Geopolitics

Head of Research Group: Anton Bendarzsevszkij Members: Enikő Bagoly, Dávid Nagy, Tamás Orbán, Péter Szitás

Understanding geopolitical processes in the XXI. century is more important than ever. This is especially true for our region: the size of a given country, its resources, the population that lives there, and perhaps even more, the geographical position of the state determines its foreign policy and its room for manoeuvres. With the help of geopolitics, we can fundamentally understand international relations and the motivations and behaviour of global actors. More importantly, we can anticipate foreign policy processes and thus prepare for them, become active participants and contributors. Whether it is question of energy supplies, defense policy, EU enlargement, the functioning of international institutions or water policy, it is important that we remain more than just passive observers of global events. The Danube Institute’s Geopolitics Research Group analyses and interprets these geopolitical processes for domestic and international readers and decision-makers - from the distinctive perspective of the Visegrad Group.

08/06/2021

Abstract: The current paper explores the current network infrastructure between the Visegrad Group countries, and the developments in the recent years, as well as problems and issues of connectivity. The paper analyses the corridors of the TEN-T network, including railways, roads, and other types of connectivity along the core European corridors in the V4 countries.

08/06/2021

Abstract: The countries of Central Europe are neither from an economic, nor from a military point of view belong to the strong actors of the European Union. However, within the framework of the Visegrad Cooperation, they have been consulting for more than three decades and in some key fields are even shaping their policy with respect to the interest of the others.

08/06/2021

Abstract: “The V4 has become a well-known brand ‒ a symbol of a successful initiative for pursuing joint interests and a central element of cooperation in Central Europe.” – stipulated in the 2016 Polish Presidency Program. This current study seeks to outline the evolution of the V4’s image, how it shaped itself from an intellectual idea to a leading but controversial political brand in the CEE region over the 30 years of its history.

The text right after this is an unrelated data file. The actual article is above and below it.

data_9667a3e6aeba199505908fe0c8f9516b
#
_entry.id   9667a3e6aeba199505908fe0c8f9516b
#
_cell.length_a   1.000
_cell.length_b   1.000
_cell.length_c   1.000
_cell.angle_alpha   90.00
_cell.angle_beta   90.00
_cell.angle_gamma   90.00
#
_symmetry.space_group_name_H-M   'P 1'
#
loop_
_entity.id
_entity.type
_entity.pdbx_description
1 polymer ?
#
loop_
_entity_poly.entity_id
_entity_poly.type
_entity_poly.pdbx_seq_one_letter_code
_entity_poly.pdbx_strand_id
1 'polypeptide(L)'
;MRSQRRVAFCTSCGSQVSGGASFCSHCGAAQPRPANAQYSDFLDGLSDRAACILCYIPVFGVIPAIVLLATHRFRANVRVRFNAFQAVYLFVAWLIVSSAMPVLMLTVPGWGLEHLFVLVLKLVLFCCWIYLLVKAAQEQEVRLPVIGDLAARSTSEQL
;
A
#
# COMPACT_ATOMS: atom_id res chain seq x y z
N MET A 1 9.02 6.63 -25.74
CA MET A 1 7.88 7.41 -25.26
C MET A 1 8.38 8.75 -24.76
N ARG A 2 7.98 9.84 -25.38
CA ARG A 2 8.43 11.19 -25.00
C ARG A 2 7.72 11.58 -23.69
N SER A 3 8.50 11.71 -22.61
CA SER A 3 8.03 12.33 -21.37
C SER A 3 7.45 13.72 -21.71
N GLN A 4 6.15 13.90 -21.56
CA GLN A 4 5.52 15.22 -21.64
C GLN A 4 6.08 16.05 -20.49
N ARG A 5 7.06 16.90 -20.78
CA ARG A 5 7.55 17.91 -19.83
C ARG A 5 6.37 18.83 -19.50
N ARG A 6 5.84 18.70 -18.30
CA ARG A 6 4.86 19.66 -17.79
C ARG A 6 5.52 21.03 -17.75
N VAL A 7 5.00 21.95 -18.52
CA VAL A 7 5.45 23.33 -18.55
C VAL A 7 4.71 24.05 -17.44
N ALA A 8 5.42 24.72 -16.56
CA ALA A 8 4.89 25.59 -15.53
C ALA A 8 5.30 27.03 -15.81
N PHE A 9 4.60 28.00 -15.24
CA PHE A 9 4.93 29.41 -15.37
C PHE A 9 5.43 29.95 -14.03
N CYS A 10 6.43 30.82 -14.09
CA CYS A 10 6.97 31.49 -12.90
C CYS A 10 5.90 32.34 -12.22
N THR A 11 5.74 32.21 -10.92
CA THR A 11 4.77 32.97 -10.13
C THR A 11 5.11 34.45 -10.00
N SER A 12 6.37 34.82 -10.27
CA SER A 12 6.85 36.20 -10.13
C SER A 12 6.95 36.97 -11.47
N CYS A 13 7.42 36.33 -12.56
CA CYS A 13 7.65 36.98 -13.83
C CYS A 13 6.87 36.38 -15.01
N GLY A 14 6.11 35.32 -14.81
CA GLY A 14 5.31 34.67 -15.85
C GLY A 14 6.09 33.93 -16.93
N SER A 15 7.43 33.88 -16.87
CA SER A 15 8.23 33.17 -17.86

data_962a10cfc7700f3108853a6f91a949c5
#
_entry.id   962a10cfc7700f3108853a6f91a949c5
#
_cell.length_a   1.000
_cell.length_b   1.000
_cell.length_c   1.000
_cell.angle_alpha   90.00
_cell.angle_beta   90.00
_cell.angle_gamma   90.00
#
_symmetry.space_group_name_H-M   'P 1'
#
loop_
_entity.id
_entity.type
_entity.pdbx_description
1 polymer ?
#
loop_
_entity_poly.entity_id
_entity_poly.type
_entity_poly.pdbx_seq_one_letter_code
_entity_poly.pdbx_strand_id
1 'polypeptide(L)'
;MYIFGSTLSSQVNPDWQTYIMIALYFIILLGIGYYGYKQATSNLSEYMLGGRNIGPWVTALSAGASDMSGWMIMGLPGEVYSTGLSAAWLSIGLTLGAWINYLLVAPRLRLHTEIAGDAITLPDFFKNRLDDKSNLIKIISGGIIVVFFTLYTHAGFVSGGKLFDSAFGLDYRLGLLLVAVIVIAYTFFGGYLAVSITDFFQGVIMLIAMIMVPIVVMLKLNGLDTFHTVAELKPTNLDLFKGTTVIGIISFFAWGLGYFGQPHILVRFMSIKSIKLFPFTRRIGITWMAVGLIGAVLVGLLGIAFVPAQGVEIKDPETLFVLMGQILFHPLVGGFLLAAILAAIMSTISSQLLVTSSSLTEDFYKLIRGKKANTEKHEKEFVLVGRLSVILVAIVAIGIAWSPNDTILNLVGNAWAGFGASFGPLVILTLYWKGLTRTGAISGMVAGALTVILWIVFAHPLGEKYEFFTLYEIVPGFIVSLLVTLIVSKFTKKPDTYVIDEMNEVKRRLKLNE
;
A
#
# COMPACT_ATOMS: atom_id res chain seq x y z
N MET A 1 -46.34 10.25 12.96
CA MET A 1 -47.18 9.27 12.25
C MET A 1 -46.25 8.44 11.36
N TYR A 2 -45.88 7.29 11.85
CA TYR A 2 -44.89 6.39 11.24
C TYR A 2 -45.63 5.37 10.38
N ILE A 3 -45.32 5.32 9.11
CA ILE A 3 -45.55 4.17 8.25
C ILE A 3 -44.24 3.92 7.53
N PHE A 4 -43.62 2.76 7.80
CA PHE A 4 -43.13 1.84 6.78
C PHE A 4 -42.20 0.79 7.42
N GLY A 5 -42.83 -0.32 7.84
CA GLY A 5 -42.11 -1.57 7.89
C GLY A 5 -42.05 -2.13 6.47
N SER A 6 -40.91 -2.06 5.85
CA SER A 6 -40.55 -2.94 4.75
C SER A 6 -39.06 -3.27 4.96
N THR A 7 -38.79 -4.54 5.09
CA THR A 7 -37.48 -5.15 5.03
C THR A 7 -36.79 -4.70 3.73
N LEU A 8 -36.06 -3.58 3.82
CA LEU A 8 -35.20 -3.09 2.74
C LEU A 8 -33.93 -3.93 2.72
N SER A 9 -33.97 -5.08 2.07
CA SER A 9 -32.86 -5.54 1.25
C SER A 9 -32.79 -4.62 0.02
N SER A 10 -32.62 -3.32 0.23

08/06/2021

Foreign relations and seeking partnerships with external partners have always had a significant role in the operation of the Visegrad Group, however it certainly shifted and evolved after the integration of the V4 countries into the Euro-Atlantic structure. But how Visegrad+, the foreign policy framework of the Visegrad Group can contribute to the V4’s international perception and influence and how it fosters EU integration of other countries may be its main priority

14/05/2021

Abstract: On 15 February 1991, the President of Czechoslovakia, Václav Havel, the President of Poland, Lech Wałęsa and the Prime Minister of Hungary, József Antall signed the Visegrad Declaration which aimed at fostering regional cooperation between the parties involved. The three Central European countries recognized the similarity of their situation from an economic, geopolitical and military point of view also believing that together they could assert their interests more effectively in the new world order.

12/05/2021

A decade after the establishment of the Visegrad Group, its leaders felt it was time for creating a hub for Central European cooperation among the civil societies of their nations, extending the initially just political purpose of their constellation to cover nearly every area of public life. Thus, the International Visegrad Fund was created to promote cultural cooperation across the borders, and bring the fundamentally similar communities of Central Europe closer to each other. The IVF, demonstrating its effectiveness early on, has been growing ever since and has become the most prominent CE-based monetary fund, building regional cohesion in East Central Europe and beyond.

10/05/2021

Abstract: The Visegrad Group's efficiency is ensured by its ability to respond to the constantly changing international political and economic environment, in line with the interests of the Member States. The current study highlights those foreign and economic policy areas where the V4 has a jointly articulated position and aims to assert its interests as a group.

31/03/2021

The countries of the Visegrad Group altogether have the 5th largest economy in Europe, and the 12th largest in the world, and experts are beginning to call the region the new economic motor of the European Union. With their third largest population in the EU after Germany and France, the V4 has a great potential to grow. After the unfortunate historic split of Europe in the 16th century, after which Western Europe advanced on the way to prosperity and industrialization, and Central and Eastern Europe to economic stagnation, we may see a chance to bring the two parts of Europe together again.

30/03/2021

In the first half of its history, the Visegrad Countries’ cooperation focused on accession into Euro-Atlantic structures. An objection to the original proposed strategic goals resulted resettling the key areas of the V4 cooperation, as the new Declaration stipulates: developing cooperation within the V4 and the EU, toward the NATO and other integrational organizations and partners. By accessing to the Schengen zone, the V4 achieved advanced integration within the EU, parallelly, by launching the International Visegrad Fund, the V4 aspired to strengthening ties within the area.